Better late than never, right?
Last Saturday, Ron and I went to the Albuquerque Aquarium (official name and link ABQ BioPark Aquarium).
We actually went down to Albuquerque Friday evening; I had arranged with the other Night Auditor to cover my shift at the hotel Friday and I'll cover for him another night. I'll save Friday night's adventures for another post, but this one is about Saturday.
The weather was warm and beautiful. It was in the high 50s but felt warmer than that in the sun. It felt like spring. It was almost a shame to go inside to the aquarium, but it was worth it.
This is a quote from the BioPark's web site, "The ABQ BioPark Aquarium takes visitors on a journey down the Rio Grande from Albuquerque to its mouth in the Gulf of Mexico. Fresh water riverine, estuarine, surf zone, shallow waters, coral reefs, open ocean and deep ocean species are represented along the way. Other highlights include an eel tunnel, seahorses, luminous jellies and a 285,000 gallon ocean tank where brown, sandtiger, blacktip and nurse sharks swim alongside brilliantly colored reef fish, eels, sea turtles and open ocean species."
There was a shallow tank with sting rays, Southern sting rays to be specific. They tend to swim in formation, two or three together. Their shape and movement make them seem otherwordly. They're also a little scary (they aren't called sting rays for nothing and once when I was standing in shallow water in Florida three of them charged towards me, swimming in formation). Standing on dry ground next to the tank were two seabirds - a lesser yellowleg and a ruddy turnstone. One of them, I'm not sure which, was a loud, screechy bird, the very definition of raucous.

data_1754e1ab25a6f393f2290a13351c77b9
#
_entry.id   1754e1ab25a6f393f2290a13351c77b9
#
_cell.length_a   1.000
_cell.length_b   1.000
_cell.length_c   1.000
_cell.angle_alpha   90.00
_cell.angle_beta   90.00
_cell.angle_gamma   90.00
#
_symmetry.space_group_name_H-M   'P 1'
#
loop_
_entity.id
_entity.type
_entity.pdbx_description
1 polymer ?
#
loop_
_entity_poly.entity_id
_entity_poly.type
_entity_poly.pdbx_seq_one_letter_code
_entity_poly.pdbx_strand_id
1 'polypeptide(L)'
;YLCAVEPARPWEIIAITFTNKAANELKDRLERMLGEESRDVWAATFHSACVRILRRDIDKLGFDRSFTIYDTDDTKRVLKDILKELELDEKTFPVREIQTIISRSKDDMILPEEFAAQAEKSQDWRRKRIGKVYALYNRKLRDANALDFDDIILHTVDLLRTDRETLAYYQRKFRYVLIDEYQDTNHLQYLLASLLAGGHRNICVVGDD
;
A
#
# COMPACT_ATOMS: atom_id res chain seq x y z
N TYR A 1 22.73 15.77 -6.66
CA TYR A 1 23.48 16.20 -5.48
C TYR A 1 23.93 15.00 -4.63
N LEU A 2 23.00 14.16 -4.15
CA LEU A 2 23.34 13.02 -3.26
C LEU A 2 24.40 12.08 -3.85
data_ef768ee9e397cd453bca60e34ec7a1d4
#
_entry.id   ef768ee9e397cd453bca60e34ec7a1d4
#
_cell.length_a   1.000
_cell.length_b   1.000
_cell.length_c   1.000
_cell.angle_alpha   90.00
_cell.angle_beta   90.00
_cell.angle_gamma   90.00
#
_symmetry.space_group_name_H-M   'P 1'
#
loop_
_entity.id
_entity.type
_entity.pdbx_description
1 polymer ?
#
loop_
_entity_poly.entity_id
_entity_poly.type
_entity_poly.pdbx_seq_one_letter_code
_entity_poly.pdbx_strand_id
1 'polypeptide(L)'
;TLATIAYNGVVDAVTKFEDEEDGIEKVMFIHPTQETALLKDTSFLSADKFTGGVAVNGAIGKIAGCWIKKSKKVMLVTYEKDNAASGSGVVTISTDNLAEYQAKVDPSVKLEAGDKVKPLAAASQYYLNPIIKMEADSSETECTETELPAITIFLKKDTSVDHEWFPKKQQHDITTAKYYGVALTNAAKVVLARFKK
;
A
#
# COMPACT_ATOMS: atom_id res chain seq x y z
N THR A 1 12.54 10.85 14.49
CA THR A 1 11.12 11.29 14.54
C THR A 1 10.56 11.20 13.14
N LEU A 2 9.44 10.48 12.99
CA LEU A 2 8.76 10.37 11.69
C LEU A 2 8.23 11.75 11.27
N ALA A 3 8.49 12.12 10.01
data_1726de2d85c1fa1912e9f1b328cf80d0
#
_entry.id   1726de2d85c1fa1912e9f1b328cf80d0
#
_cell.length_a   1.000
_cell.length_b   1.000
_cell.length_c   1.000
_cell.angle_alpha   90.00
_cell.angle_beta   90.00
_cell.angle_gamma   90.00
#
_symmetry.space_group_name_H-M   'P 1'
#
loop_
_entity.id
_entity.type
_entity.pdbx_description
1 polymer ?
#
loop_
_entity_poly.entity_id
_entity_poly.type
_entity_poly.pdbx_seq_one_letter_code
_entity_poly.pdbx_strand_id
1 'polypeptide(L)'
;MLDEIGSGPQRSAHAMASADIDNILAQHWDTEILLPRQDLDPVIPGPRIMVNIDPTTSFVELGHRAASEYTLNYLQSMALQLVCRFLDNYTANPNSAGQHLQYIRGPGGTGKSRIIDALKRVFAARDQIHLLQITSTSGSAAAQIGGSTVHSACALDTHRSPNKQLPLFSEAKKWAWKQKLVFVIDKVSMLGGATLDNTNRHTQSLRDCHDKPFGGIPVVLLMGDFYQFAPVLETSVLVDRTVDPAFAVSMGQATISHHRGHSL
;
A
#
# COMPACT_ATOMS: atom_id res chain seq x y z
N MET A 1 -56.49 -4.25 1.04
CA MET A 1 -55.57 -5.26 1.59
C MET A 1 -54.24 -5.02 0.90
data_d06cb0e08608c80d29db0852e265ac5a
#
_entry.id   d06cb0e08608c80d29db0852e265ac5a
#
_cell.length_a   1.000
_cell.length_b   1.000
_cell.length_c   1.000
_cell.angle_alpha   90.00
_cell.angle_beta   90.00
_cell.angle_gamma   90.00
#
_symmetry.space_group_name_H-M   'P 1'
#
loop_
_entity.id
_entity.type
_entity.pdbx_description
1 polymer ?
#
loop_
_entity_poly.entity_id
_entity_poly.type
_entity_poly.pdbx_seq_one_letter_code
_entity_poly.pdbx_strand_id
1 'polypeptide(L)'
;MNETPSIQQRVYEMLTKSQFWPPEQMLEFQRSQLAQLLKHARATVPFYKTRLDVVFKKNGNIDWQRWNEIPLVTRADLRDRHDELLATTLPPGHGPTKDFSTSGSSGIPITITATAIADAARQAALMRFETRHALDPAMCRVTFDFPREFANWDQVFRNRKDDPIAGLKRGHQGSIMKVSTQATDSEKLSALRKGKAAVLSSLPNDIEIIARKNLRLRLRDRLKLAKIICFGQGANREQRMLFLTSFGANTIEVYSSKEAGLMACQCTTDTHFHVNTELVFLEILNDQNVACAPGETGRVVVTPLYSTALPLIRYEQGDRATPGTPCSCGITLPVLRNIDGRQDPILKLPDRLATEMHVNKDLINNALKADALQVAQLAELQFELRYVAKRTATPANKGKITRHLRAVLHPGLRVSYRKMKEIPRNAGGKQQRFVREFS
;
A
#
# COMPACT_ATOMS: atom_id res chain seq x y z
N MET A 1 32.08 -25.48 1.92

The next stop was the tall cylindrical tank filled with hundreds of jellyfish of all sizes (with tentacles of all sizes). They're very ghostly, but again, they're scary.
My favorite tank was the 285,000-gallon ocean tank with the sharks, eels, sea turtles, different kinds of fish, and yes, more rays. The sharks are so beautiful and graceful. They probably should seem scary, but they didn't, not in the same way the rays and jellies did. Here's a brief clip of a video Ron took of the blacktip shark.
See what I mean about graceful? Of course I've been fascinated with sharks ever since the movie Jaws came out in 1975. For some reason, I loved that movie; I think the summer it came out, I saw it 12 times, one of those times at the beach. Despite the blood and gore, it was a very funny movie, with funny dialogue.
But I digress.
Another creature I loved to watch in that tank was the sea turtle. Their were two of them - a kemp's ridley turtle and a loggerhead turtle. Here's another video clip Ron took of one of the turtles.
While we were there, two divers went into the tank to feed the rays and turtles. The sharks had been fed earlier; that way, the divers could feed the other creatures without the sharks being all over them. But we were observing behavior for Ron's Harvard class and we noticed that when the divers entered the tank, the blacktip sharks became very excited and swam back and forth near the surface.
We saw more creatures than the ones I've mentioned, but those were the highlights. We had such a great time and we plan to go back again. It's a very impressive aquarium.